It has been previously established that voltages in the downward cells do not depend on the autotransformer distance, position, or technical characteristics (see (43)). Thus, the voltage

at a train can be calculated by superposing the effect of all

705

Fig. 14. Proposed monovoltage equivalent model (several trains, same cell).

Fig. 12. Superposition of different trains voltage drops.

TABLE I

MODEL PARAMETERS OF THE CATENARY

cells).

For a train , the coupling with other trains of the same cell

can be neglected and all of the calculations done as if was

the only train in C.

In addition, if the dependency upon the position of the trains

has to be eliminated, the aforementioned assumptions (using the

upper bound, using the average value, or even neglecting the

) can also be considered.

terms

V. EXAMPLE

the trains. As can be observed in Fig. 12, the voltage drop due

depends on all of the trains sharing the cell

to the term

A. Description

(47)

is the distance between the train and the substawhere

refers to the current of train , is the total number

tion,

is the AT equivaof trains fed by the substation,

lent impedance

of train t, is the set of trains sharing

is the relative position of the train in its cell

the cell, and

(as defined in (15)).

Equation (47) corresponds to the equivalent circuits represented in Fig. 13 (when there is, at most, 1 train per cell) and

Fig. 14 (when there are several trains sharing a cell).

From a practical point of view, the total voltage drop due to

can be calculated or approximated in different

the terms

ways, depending on the required simulation accuracy:

Use the complete expression defined in (47). However, to

do so, the position of all trains of the cell has to be known.

and the min function.)

( is needed to calculate

perform voltage and current analysis in two different scenarios:

1) a case with only 1 train (scenario A) and 2) a case with several

trains (scenario B). These currents and voltages are compared

to the results obtained with the simulation tool SILVIA, which

implements a conventional two-phase model [14] used as the

reference. The models used in this tool to represent catenary are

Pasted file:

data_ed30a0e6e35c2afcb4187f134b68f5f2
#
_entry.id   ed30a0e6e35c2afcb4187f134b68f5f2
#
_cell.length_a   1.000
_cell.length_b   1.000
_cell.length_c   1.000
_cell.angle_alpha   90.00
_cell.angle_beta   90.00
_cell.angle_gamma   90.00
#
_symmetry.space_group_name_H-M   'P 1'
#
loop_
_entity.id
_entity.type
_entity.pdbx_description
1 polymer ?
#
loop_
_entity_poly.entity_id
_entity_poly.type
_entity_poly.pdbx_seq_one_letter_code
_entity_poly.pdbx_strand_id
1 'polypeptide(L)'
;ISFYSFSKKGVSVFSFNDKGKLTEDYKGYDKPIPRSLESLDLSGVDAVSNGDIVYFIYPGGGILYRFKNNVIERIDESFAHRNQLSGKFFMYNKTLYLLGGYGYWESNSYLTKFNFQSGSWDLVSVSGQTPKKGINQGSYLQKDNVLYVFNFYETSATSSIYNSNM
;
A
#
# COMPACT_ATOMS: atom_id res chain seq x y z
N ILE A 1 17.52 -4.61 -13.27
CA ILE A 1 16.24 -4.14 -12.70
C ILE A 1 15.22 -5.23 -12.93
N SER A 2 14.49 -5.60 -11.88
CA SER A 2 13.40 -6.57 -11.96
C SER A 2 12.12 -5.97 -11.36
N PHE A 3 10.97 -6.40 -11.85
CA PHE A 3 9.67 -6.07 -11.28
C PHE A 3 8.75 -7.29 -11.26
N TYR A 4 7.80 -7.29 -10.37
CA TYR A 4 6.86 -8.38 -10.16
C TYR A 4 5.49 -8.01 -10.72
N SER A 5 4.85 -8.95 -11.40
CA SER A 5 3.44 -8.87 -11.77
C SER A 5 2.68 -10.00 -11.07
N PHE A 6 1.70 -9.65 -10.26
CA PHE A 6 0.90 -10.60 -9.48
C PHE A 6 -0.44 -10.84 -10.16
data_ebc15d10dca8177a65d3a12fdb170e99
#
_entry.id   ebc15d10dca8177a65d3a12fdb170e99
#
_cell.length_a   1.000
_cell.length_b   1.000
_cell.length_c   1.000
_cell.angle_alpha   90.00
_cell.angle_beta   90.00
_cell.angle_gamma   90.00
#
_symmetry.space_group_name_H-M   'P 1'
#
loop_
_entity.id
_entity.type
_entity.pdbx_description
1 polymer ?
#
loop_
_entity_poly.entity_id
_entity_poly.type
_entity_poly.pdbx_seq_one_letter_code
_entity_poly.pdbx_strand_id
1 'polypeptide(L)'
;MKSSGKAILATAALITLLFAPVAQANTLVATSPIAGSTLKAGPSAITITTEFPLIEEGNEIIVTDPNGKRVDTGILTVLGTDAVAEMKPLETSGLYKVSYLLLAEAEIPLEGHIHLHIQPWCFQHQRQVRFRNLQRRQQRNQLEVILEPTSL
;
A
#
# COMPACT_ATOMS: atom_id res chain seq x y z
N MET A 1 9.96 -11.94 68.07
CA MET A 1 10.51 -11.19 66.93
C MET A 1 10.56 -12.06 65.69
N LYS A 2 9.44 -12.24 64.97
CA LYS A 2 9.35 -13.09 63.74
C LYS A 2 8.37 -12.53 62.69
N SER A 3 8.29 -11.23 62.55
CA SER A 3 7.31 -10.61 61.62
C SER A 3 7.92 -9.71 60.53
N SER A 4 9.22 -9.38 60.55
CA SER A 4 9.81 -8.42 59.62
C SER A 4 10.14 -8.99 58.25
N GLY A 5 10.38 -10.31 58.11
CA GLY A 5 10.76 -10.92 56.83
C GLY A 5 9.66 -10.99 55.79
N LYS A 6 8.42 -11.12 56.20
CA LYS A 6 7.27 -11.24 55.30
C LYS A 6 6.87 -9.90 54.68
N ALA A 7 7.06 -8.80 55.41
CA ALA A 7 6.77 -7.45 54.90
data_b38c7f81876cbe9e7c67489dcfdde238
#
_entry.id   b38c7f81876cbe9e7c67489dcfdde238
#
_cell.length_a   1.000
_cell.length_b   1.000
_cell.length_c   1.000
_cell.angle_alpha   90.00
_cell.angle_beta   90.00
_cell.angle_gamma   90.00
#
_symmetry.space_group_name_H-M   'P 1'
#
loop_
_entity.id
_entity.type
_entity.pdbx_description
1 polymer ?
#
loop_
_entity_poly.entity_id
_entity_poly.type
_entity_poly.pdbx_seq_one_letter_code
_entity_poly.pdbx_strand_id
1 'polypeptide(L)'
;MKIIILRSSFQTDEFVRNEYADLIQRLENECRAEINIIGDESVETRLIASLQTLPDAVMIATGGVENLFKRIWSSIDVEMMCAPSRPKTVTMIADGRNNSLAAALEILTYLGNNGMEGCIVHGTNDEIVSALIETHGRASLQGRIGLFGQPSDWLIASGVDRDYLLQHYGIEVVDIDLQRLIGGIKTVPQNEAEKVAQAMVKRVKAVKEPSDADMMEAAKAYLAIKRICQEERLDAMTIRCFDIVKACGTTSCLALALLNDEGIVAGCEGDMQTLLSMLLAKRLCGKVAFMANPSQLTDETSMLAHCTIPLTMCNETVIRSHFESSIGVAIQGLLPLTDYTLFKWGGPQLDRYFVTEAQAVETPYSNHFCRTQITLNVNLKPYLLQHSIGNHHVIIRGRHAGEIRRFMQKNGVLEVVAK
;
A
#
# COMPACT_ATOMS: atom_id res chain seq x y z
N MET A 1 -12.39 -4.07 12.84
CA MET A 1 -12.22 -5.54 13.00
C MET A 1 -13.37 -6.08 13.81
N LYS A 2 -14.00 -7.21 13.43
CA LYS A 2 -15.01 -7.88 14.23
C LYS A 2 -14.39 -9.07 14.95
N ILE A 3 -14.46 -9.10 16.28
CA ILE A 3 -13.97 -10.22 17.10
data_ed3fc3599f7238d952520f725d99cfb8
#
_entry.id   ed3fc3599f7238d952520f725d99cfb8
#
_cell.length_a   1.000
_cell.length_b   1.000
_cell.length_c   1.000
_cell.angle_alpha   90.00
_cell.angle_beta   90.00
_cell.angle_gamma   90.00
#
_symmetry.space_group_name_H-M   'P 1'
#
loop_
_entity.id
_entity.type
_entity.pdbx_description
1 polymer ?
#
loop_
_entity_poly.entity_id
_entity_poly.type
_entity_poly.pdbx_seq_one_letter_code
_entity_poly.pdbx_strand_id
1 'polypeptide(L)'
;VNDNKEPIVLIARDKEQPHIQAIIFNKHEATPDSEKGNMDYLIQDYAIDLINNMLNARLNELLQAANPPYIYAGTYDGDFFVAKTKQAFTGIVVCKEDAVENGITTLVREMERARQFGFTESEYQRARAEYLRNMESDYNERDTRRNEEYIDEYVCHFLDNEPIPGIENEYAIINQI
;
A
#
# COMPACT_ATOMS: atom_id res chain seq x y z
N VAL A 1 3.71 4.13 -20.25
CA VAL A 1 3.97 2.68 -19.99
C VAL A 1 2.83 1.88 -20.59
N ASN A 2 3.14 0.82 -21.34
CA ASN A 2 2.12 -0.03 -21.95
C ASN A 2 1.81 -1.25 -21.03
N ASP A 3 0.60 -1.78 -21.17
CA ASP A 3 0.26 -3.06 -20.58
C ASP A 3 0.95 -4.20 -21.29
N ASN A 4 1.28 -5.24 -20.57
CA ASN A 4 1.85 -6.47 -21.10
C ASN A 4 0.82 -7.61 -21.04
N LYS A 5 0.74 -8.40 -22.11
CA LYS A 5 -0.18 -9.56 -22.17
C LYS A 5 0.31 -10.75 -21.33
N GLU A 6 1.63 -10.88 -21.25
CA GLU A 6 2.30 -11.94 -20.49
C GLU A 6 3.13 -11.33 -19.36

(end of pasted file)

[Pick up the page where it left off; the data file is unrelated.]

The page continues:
actually an implementation of well-validated Electromagnetic

Transients Program (EMTP) models for overhead lines, as they

are described in [15].

The base power used for all sectors is 10 MVA. The base

voltages are 27.5 kV for the positive and negative zones and

220 kV for the high-voltage side of the substation.

The studied case is a 50-km-long bi-voltage section. The series impedance matrix per length unit (expressed in per units per

meter) of the catenary is

and catenary

coefficients calculated from (26)(38) for this catenary. Table II

shows the nominal characteristics of the substation transformer.

Table III shows the nominal characteristics of the autotransformers, which are located every 10 km.

706

TABLE II

NOMINAL CHARACTERISTICS OF THE SUBSTATION TRANSFORMER

TABLE III

NOMINAL CHARACTERISTICS OF THE AUTOTRANSFORMERS

B. Scenario A

In scenario A, only 1 train has been considered, located 35 km

from the substation and consuming 20 MW 2 MVAr (which

corresponds to a double train composition).

Fig. 15 shows the topology of the two-phase circuit that is

used as the reference. (bus names have been chosen for coherency with scenario B). Fig. 16 shows the equivalent monovoltage model of the same section.

In order to analyze the accuracy of the assumption, there are

current circulations only in the autotransformers adjacent to the

train, positive phase currents have been calculated by: 1) using

,

the complete two-phase model and 2) using coefficients

,

, and

(see Fig. 17).

As described in Fig. 7, all of the autotransformers are connected in parallel and, thus, have a current loop. As expected,

currents calculated with the proposed model are slightly different than the reference currents, especially in the autotransformers located closer to the cell of the train. The difference

between both models has been found to be lower than 6% of the

current supplied to the train.

Fig. 18 compares the voltages along the positive bus voltages obtained with the reference model and the proposed model

terms). This analysis intends to estimate how the differences found in current distributions impact

voltage calculation.

The analysis of voltages shows that voltage profiles obtained

with the reference model and the proposed model are almost

, voltage errors are lower

identical. When neglecting

than 0.9%, whereas with the complete model, voltage errors are

lower than 0.11%.

C. Scenario B

In scenario B, a homogeneous train distribution, with trains

located every 9 km, has been considered (see Table IV). Fig. 19

shows the topology of the two-phase circuit that is used as the